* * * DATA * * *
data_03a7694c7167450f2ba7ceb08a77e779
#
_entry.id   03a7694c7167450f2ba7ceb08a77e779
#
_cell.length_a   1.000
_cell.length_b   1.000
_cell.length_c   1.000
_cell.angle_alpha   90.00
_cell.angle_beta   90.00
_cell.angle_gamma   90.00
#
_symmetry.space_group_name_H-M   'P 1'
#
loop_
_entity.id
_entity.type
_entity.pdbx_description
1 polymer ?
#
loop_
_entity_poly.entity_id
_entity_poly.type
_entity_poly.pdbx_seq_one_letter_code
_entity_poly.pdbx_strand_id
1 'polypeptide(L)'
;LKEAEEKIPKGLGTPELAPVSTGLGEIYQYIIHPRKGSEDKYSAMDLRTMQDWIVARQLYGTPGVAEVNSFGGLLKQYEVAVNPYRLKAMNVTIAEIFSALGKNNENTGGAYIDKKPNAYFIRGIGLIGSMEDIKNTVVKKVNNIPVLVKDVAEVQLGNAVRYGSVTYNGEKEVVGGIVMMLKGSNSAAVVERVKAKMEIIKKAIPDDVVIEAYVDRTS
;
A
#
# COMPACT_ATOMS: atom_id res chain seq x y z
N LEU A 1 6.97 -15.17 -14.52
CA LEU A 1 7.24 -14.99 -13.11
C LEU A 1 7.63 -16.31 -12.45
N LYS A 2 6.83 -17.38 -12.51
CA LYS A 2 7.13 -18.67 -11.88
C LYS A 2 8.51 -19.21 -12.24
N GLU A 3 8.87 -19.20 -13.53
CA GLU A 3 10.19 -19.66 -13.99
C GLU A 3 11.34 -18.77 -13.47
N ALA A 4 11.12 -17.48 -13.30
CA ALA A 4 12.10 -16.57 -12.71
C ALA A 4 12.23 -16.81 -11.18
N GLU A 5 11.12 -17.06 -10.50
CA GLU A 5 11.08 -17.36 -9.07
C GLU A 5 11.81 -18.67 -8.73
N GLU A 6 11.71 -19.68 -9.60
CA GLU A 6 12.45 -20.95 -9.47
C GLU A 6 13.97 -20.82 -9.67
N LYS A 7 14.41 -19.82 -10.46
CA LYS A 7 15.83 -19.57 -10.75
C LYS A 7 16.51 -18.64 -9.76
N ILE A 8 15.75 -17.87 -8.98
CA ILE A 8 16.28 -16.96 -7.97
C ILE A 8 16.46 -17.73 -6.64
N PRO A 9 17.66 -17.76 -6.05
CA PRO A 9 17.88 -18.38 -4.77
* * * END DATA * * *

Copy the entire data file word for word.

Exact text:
data_03a7694c7167450f2ba7ceb08a77e779
#
_entry.id   03a7694c7167450f2ba7ceb08a77e779
#
_cell.length_a   1.000
_cell.length_b   1.000
_cell.length_c   1.000
_cell.angle_alpha   90.00
_cell.angle_beta   90.00
_cell.angle_gamma   90.00
#
_symmetry.space_group_name_H-M   'P 1'
#
loop_
_entity.id
_entity.type
_entity.pdbx_description
1 polymer ?
#
loop_
_entity_poly.entity_id
_entity_poly.type
_entity_poly.pdbx_seq_one_letter_code
_entity_poly.pdbx_strand_id
1 'polypeptide(L)'
;LKEAEEKIPKGLGTPELAPVSTGLGEIYQYIIHPRKGSEDKYSAMDLRTMQDWIVARQLYGTPGVAEVNSFGGLLKQYEVAVNPYRLKAMNVTIAEIFSALGKNNENTGGAYIDKKPNAYFIRGIGLIGSMEDIKNTVVKKVNNIPVLVKDVAEVQLGNAVRYGSVTYNGEKEVVGGIVMMLKGSNSAAVVERVKAKMEIIKKAIPDDVVIEAYVDRTS
;
A
#
# COMPACT_ATOMS: atom_id res chain seq x y z
N LEU A 1 6.97 -15.17 -14.52
CA LEU A 1 7.24 -14.99 -13.11
C LEU A 1 7.63 -16.31 -12.45
N LYS A 2 6.83 -17.38 -12.51
CA LYS A 2 7.13 -18.67 -11.88
C LYS A 2 8.51 -19.21 -12.24
N GLU A 3 8.87 -19.20 -13.53
CA GLU A 3 10.19 -19.66 -13.99
C GLU A 3 11.34 -18.77 -13.47
N ALA A 4 11.12 -17.48 -13.30
CA ALA A 4 12.10 -16.57 -12.71
C ALA A 4 12.23 -16.81 -11.18
N GLU A 5 11.12 -17.06 -10.50
CA GLU A 5 11.08 -17.36 -9.07
C GLU A 5 11.81 -18.67 -8.73
N GLU A 6 11.71 -19.68 -9.60
CA GLU A 6 12.45 -20.95 -9.47
C GLU A 6 13.97 -20.82 -9.67
N LYS A 7 14.41 -19.82 -10.46
CA LYS A 7 15.83 -19.57 -10.75
C LYS A 7 16.51 -18.64 -9.76
N ILE A 8 15.75 -17.87 -8.98
CA ILE A 8 16.28 -16.96 -7.97
C ILE A 8 16.46 -17.73 -6.64
N PRO A 9 17.66 -17.76 -6.05
CA PRO A 9 17.88 -18.38 -4.77